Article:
Kohelet teaches us to let go, he teaches us that the vanities of life are not in and of themselves worth rejoicing over. Indeed, it is important to remember that Solomon’s book is not just a declamation against all the good things of material life. In its closing verses, Solomon reminds us what truly makes meaning and joy in our lives (Ecc. 12:13):
“סוֹף דָּבָר, הַכֹּל נִשְׁמָע: אֶת-הָאֱלֹהִים יְרָא וְאֶת-מִצְוֹתָיו שְׁמוֹר, כִּי-זֶה כָּל-הָאָדָם.”
“The end of the matter, all having been heard: fear God, and keep His commandments; for this is the whole man.”
It is my letting go of our earthly tethers, by “being happy in our lot”, as our Sages say in Pirkei Avot, that we are made whole. This ultimately is the message of Sukkot. Not only do we give up our homes for a week, and hope the elements do not tear down are doleful booths, it is on Sukkot that our trust in God for a good harvest is strongest.
Just like Shir HaShirim and Kohelet bracket Solomon’s life and paint for us a portrait of man, so too Pesach and Sukkot bracket the Jewish festive season, and paint us a tapestry of the diversity of our faith. In Shir HaShirim, on Pesach, we focus on the temporal: God freed us through miracles, but it is ultimately we who marched into freedom, we who crossed the sea, we who sit at the Seder table, and we who feel unrestrained love for life. In Kohelet, on Sukkot, we focus on the spiritual: we relinquish control to God, we celebrate His providence and protection of us, and we remember that (Ecc.3.1):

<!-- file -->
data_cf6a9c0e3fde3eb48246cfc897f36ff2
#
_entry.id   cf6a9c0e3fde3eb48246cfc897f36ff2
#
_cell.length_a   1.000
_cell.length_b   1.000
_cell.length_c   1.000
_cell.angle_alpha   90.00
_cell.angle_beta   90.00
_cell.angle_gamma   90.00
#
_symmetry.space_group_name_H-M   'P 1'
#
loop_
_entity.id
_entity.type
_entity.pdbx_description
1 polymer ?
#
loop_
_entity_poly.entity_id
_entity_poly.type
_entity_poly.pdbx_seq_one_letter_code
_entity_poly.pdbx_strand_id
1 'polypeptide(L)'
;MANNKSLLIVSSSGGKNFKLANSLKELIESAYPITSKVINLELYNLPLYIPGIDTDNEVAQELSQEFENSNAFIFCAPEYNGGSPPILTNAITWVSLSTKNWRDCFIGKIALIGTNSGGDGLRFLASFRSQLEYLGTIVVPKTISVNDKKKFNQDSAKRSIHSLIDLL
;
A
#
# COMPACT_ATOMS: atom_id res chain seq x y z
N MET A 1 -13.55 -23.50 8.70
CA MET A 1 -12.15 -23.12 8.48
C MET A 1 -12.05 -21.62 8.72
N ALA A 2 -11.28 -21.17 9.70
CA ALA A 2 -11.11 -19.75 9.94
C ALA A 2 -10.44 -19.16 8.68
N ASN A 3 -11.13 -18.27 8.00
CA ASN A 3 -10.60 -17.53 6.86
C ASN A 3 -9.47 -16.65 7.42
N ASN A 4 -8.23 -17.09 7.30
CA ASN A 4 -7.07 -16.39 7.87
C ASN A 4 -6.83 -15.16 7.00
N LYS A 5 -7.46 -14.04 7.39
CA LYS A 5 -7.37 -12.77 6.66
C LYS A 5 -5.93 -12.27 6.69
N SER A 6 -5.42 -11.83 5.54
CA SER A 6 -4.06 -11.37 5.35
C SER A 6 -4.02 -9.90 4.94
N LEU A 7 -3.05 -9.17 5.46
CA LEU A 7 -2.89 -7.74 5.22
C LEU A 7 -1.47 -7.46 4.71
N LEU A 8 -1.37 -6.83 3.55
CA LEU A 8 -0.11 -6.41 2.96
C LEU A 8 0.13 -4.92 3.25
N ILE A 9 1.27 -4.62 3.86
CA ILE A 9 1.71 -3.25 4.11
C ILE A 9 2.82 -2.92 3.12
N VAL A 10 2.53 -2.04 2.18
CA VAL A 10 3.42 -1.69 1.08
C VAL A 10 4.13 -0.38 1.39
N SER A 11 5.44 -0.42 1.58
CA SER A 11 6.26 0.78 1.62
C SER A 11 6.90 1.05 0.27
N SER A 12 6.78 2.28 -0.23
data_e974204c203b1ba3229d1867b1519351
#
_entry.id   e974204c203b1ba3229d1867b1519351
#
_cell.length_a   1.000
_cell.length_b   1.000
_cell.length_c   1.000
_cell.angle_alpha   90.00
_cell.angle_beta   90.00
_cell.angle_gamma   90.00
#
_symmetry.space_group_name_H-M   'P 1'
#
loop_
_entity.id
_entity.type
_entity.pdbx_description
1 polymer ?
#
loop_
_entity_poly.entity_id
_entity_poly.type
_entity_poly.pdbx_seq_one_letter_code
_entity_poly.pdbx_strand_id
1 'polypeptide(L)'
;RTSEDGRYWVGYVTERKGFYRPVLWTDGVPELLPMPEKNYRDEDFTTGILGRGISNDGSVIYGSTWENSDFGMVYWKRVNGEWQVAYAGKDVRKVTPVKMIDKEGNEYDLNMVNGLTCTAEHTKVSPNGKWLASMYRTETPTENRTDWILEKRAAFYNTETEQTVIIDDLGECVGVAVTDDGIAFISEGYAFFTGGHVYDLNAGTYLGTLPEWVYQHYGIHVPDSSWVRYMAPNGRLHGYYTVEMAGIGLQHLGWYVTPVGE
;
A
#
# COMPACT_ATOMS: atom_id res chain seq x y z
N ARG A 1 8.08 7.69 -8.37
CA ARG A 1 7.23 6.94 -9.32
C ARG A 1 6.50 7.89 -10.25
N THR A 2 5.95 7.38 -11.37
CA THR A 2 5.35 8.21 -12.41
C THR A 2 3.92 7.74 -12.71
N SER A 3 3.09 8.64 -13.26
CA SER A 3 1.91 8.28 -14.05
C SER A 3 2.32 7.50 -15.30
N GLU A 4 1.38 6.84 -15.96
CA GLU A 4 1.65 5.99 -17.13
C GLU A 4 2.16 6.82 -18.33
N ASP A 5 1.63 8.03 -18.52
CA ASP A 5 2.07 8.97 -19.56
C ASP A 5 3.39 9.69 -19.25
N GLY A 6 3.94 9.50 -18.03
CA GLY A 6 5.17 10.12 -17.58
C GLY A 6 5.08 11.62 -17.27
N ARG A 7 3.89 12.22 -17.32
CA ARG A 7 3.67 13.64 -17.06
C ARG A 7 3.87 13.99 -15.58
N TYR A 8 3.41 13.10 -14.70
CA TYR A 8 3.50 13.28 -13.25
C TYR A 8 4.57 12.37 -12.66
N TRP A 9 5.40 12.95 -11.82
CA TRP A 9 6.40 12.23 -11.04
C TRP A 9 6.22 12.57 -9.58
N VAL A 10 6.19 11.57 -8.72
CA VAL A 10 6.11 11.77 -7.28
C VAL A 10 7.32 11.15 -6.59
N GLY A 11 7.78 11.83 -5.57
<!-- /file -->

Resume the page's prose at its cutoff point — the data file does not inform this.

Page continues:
“לַכֹּל, זְמָן; וְעֵת לְכָל-חֵפֶץ, תַּחַת הַשָּׁמָיִם.”
“To everything there is a season, and a time to every purpose under the heaven.”
Solomon was not afraid to give voice to this controversial message, and neither should we be afraid to accept it. It may have taken him is whole life, but Solomon realized at the end of his days where his true happiness lay, and he emphatically, almost agonizingly lays it out before us. He has walked the walked, he has been as far down the road of temporal pleasures as possible, splurged beyond imagining. But ultimately he realized that his true happiness was in God, was in letting go. He does not preach asceticism by any means; he simply urges that we remember God in our joy, that during our festival of joy, Sukkot, we remember that is God who brings us from joy to joy, and from happiness to happiness.
The Sukkah itself reinforces this message. The Sukkah, like many things in this world is temporary and flimsy. But that doesn’t mean that we give up, pack up, and head home. We embrace the temporary, the flimsy, inasmuch that it reminds us that sometimes we are not in control. We must sit in the Sukkah, we expose ourselves to the elements, hear the words of Kohelet, and remember that ultimately there is Someone beyond us, that we can only do so much. Let us rejoice in the freedom knowing that He is there, and then we can truly let go.
With thanks to Geo Poor.